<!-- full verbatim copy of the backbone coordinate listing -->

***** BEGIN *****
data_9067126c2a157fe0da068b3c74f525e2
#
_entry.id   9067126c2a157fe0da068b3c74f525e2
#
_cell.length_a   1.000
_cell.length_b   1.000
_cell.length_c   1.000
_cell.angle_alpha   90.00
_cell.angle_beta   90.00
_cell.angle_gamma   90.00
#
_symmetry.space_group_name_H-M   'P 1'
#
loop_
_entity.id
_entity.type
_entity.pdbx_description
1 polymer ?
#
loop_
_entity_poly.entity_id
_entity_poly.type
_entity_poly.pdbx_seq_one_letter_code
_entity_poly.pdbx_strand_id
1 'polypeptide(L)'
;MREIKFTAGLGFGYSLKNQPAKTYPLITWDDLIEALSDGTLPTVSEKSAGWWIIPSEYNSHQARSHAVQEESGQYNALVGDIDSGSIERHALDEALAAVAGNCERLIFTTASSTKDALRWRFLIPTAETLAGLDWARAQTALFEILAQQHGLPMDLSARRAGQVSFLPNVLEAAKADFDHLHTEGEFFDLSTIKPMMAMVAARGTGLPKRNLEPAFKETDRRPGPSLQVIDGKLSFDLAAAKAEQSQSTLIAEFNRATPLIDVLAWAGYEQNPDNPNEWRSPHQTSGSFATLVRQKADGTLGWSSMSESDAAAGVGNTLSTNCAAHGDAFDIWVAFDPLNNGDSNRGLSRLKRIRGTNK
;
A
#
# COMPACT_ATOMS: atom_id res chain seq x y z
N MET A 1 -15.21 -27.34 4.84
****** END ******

data_9067126c2a157fe0da068b3c74f525e2
#
_entry.id   9067126c2a157fe0da068b3c74f525e2
#
_cell.length_a   1.000
_cell.length_b   1.000
_cell.length_c   1.000
_cell.angle_alpha   90.00
_cell.angle_beta   90.00
_cell.angle_gamma   90.00
#
_symmetry.space_group_name_H-M   'P 1'
#
loop_
_entity.id
_entity.type
_entity.pdbx_description
1 polymer ?
#
loop_
_entity_poly.entity_id
_entity_poly.type
_entity_poly.pdbx_seq_one_letter_code
_entity_poly.pdbx_strand_id
1 'polypeptide(L)'
;MREIKFTAGLGFGYSLKNQPAKTYPLITWDDLIEALSDGTLPTVSEKSAGWWIIPSEYNSHQARSHAVQEESGQYNALVGDIDSGSIERHALDEALAAVAGNCERLIFTTASSTKDALRWRFLIPTAETLAGLDWARAQTALFEILAQQHGLPMDLSARRAGQVSFLPNVLEAAKADFDHLHTEGEFFDLSTIKPMMAMVAARGTGLPKRNLEPAFKETDRRPGPSLQVIDGKLSFDLAAAKAEQSQSTLIAEFNRATPLIDVLAWAGYEQNPDNPNEWRSPHQTSGSFATLVRQKADGTLGWSSMSESDAAAGVGNTLSTNCAAHGDAFDIWVAFDPLNNGDSNRGLSRLKRIRGTNK
;
A
#
# COMPACT_ATOMS: atom_id res chain seq x y z
N MET A 1 -15.21 -27.34 4.84